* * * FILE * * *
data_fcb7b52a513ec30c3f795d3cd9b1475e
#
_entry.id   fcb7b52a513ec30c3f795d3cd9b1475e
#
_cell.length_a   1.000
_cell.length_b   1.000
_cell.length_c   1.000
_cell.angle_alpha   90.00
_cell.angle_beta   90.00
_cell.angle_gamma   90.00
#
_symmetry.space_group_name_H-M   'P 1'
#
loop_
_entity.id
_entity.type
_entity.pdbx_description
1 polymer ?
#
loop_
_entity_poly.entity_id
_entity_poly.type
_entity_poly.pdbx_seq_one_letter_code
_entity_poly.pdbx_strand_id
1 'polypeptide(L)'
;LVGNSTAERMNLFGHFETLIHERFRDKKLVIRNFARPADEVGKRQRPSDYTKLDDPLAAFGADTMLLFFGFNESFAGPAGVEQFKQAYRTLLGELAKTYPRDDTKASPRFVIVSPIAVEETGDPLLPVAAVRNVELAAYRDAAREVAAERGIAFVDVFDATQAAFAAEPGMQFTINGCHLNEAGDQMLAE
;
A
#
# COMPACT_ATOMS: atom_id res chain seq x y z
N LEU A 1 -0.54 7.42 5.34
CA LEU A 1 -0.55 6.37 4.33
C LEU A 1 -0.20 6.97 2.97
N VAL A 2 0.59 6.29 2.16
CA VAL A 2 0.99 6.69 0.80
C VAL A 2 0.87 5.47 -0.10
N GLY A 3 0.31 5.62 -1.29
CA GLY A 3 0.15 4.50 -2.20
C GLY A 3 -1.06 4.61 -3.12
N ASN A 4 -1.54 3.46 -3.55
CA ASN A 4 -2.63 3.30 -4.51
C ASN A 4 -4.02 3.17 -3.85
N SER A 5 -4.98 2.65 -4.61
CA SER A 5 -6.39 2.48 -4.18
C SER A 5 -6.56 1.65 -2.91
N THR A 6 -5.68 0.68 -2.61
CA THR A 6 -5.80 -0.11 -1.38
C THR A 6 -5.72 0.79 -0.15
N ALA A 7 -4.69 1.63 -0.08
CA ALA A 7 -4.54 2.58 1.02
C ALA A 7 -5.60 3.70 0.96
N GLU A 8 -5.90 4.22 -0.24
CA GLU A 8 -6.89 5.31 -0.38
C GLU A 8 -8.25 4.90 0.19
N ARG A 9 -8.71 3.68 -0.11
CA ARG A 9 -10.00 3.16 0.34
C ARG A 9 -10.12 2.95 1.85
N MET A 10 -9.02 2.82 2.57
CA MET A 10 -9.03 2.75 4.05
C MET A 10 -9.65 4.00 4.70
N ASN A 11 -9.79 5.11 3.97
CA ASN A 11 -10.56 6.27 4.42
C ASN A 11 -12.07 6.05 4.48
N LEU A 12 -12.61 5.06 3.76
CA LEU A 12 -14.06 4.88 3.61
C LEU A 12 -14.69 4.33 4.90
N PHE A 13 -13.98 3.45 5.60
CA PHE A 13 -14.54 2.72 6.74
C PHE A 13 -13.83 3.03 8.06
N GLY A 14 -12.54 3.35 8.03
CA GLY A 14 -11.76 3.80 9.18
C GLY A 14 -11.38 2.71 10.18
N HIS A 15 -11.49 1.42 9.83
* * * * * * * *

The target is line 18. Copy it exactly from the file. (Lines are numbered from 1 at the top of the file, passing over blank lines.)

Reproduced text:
1 polymer ?